Tag Archives: Atmel MCUs

Securing the Internet of Streams

The evolution of IoT is now at a point that it will require a comprehensively redesigned approach to security threats in order to ensure its continuous growth and expansion.

The relentless flow of new product introductions keeps fueling the gargantuan estimates of billions of connected communicating computing devices which is projected to imminently make the Internet of Things ubiquitous within every facet of our lives. The IoT has been portrayed as the key enabler of a smarter world with compelling use cases that cut across a wide array of both personal and industrial ecosystems.

A great description is that the IoT is the global nervous system. This could be a pun, as IoT is increasingly producing troubling headlines. Stories abound, detailing security breaches that sound as if they were taken from a sci-fi movie, from hacked security cameras to a spamming refrigerator.


Figure 1 (Source: re-workblog.tumblr.com)

The explosive growth of the IoT coincides with an alarming increase in reported rates of identity theft and hacker attacks on everyday gadgets and appliances. Security researchers have easily established the feasibility of attacks against TVs, cars, security cameras, and medical equipment. There is much more than stolen money on the line if these types of attacks are carried out. The evidence demonstrates that existing security mechanisms are insufficient or ill-suited to address the risks inherent with the ubiquitous deployment of the IoT.

The need for a new original approach

The traditional approach to security, applied to both consumer and business domains, is one of separation – preventing those who are considered bad actors from accessing devices and networks. However, the dynamic topology of the network environments in which IoT applications are deployed largely invalidates the separation approach, making it both impractical and overly rigid. For example, with BYOD (bring-your-own-device), enterprises struggle to apply traditional security schemes to devices that may have been compromised while outside the perimeter firewall.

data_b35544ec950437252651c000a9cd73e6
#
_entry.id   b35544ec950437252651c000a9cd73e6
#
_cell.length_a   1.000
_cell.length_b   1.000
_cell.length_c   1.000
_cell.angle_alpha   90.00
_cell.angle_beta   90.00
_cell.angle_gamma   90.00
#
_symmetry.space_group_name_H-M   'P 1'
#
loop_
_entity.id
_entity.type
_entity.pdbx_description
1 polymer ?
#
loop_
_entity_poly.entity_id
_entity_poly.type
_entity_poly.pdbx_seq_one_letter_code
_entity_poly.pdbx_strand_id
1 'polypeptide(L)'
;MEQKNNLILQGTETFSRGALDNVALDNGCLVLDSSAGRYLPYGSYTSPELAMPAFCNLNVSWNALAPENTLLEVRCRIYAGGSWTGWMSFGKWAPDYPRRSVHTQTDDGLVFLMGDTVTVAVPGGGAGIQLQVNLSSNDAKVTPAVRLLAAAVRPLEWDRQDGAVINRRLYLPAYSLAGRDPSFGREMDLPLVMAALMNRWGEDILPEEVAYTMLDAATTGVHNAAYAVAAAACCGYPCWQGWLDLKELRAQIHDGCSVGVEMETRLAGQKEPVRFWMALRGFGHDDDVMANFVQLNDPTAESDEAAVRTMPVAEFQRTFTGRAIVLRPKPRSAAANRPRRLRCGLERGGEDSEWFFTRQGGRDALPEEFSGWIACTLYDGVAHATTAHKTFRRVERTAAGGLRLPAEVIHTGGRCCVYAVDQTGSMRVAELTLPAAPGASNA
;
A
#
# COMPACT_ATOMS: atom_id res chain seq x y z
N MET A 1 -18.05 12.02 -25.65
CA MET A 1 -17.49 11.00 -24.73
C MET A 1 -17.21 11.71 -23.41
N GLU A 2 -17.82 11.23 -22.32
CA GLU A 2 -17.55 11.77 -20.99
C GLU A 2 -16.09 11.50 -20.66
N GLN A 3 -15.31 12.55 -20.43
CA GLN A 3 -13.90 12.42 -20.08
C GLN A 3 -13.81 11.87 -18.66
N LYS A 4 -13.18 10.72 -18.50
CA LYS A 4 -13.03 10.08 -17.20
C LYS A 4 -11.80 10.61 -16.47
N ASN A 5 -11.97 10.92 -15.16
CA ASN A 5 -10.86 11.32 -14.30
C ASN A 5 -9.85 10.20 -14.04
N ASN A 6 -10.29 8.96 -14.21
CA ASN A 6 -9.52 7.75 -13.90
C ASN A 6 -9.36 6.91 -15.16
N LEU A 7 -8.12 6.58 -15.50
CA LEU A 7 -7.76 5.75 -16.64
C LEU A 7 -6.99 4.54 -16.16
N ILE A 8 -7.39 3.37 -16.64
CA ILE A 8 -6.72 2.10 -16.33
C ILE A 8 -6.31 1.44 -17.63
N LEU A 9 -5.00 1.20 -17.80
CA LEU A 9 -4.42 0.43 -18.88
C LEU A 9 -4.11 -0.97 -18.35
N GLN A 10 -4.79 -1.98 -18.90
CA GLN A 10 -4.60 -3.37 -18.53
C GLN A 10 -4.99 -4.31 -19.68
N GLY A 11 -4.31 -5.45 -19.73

Many IoT devices self-configure and run autonomously. User interaction is limited to the devices’ operations, and there are no means to change security parameters. These devices rely on the manufacturer to implement security, both in the hardware and the software.

Moreover, manufacturers have to consider the broader ecosystem, not just their own products. For example, recent research has revealed inherent security flaws in USB memory stick controller hardware and firmware. Users must be concerned not only about the safety of the data on the memory stick, but if the memory stick controller itself has somehow been compromised.

To thwart similar issues, IoT device vendors are rushing to upgrade their product portfolios to low-power, high-performance microcontrollers that include firmware upgrade and data encryption mechanisms.

Atmel's IoT Layered Security Solutions

Figure 2 (Source: Atmel’s White Paper: Integrating the Internet of Things)

In the hyper-connected world of IoT, security breaches will gravitate towards the weakest link in the chain. It will become very hard to maintain the confidence that any particular device, user, application or service maintains its integrity; instead, the assumption will be that things will occasionally break for a variety of reasons, over which there is little control and no method for fixing. As a result, IoT will force the adoption of new concepts for the establishment of trust.

A smarter network combined